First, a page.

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Author Topic: Indoor antenna  (Read 288 times)
KE4IZA
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Posts: 240




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« on: May 15, 2003, 09:11:02 PM »



           At the present time I am using an indoor dipole made of wire connected to a 1:1 balun.  I have a 10m dipole down my hall way.  I have 12' of space on each side for wire in a straight line.  20m requires 17.62' on each side.  To do this I will have to run the wire around the corner on each side and the shape will be different on each side.  Does this matter the wire is not straight and the sides are different shapes?

KE4IZA
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« Reply #1 on: May 15, 2003, 09:27:45 PM »

Just try it. Then you will know.
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AD5KL
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« Reply #2 on: May 15, 2003, 09:36:34 PM »

Shouldn't matter.  I've done it.  Just be sure the wire doesn't cross itself, and note any wiring inside the walls of your hallway may skew SWR.  At any rate, make sure your SWR is at the lowest you can get it and you should be ok.

I wouldn't run much power if it's going to be that close either.

You may want to get 2 hamsticks and use those as a dipole, or better yet get that dipole up in the attic.  

Or run the side of the dipole connected to the center of the coax out a window (supported at the end,) and the side with the shield (counterpoise) can be tacked along the base board of your shack or outside the house - again lower power to cut excess RF in the shack.
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K1RDD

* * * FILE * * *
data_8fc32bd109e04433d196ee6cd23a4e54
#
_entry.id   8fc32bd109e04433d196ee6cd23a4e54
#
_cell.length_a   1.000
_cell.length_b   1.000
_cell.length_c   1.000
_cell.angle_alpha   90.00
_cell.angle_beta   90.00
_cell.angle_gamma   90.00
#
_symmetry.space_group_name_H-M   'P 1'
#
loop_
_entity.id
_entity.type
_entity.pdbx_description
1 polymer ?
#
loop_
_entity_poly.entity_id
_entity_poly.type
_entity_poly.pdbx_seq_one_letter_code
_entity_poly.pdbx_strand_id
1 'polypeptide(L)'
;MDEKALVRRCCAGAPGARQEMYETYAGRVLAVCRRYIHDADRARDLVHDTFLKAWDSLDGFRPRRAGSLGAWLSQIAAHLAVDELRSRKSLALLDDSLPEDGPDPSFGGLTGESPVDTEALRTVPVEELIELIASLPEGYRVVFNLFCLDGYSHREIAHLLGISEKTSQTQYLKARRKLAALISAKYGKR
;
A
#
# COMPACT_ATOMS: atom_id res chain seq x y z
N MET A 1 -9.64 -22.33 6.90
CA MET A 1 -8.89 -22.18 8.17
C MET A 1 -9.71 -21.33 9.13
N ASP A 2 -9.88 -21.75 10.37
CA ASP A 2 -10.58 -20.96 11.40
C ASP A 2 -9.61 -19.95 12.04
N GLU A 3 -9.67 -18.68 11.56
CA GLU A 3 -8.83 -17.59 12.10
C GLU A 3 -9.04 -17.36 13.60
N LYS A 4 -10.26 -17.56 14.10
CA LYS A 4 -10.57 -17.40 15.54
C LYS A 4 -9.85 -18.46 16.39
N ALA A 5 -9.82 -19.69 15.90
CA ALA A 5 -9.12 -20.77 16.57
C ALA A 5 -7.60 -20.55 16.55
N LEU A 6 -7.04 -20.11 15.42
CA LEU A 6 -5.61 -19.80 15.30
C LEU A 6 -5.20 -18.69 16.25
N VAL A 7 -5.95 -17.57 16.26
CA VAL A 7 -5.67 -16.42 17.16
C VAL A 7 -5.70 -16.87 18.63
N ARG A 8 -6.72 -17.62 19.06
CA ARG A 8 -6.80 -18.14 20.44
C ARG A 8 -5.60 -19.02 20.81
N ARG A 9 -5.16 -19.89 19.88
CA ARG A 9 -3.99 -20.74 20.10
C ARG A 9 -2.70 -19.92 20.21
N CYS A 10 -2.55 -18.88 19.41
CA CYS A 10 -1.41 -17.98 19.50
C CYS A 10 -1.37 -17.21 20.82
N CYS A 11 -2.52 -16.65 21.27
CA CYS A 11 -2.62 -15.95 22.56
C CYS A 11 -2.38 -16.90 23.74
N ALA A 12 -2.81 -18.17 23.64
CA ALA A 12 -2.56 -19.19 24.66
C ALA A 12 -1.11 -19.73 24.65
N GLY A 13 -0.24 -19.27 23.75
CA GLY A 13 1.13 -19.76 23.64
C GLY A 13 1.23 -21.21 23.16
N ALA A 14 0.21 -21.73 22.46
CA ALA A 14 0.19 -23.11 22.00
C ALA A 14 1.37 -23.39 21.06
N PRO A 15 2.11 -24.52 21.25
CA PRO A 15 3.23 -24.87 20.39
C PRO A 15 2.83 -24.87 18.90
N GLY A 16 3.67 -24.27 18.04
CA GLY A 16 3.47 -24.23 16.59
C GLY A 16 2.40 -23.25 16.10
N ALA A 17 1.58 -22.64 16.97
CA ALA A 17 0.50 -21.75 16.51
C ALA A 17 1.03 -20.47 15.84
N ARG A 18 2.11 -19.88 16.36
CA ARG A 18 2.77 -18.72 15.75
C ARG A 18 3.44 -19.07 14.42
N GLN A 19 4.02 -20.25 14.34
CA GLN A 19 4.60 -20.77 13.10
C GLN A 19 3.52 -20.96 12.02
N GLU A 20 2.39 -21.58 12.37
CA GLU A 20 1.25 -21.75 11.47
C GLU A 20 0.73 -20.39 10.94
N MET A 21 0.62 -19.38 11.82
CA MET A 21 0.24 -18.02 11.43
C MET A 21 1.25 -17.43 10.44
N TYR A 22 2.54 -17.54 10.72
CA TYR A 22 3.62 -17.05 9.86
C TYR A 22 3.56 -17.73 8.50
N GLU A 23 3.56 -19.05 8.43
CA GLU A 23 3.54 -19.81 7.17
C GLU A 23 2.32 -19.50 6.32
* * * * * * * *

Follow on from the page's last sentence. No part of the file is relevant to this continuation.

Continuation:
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« Reply #3 on: May 16, 2003, 08:03:50 AM »

I'm running a similar set up in my attic, with 10/15/20 all from the same feed point. One note to remember, once you have the 20m up, it may change the reasonance of the 10m due to their proximity. Gotta love indoor antennas! Good luck.

--... ...--
Doug
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W0FM
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« Reply #4 on: May 16, 2003, 10:06:22 AM »

Yes, the legs of a dipole can be run in different directions when lack of sufficient space hinders the installation.  There are a number of examples of bent up dipoles in the Handbook.  You can even let the extra wire on the ends hang straight down providing that it doesn't pose a threat to people nearby.

I have dipoles in the attic that bend and turn to fit the space available and they work pretty well.

Grab a copy of the Handbook and you will see that, (other that crossing itself or folding it back on itself) there are a number of acceptable alternatives to erecting a straight dipole.

Have fun,

Terry, WØFM
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AG4DG
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« Reply #5 on: May 16, 2003, 11:45:37 AM »

Have you considered a loop antenna?  A full-wavelength loop is just 1/4 wavelength on each side when in a square configuration.  A half-wavelength loop is just 1/8 wavelength on each side.
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RobertKoernerExAE7G
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« Reply #6 on: May 16, 2003, 10:18:38 PM »

You can experiment with making a coil also if you want to keep the antenna straight.

Have FUN

And CONGRATS on making your own!
Bob
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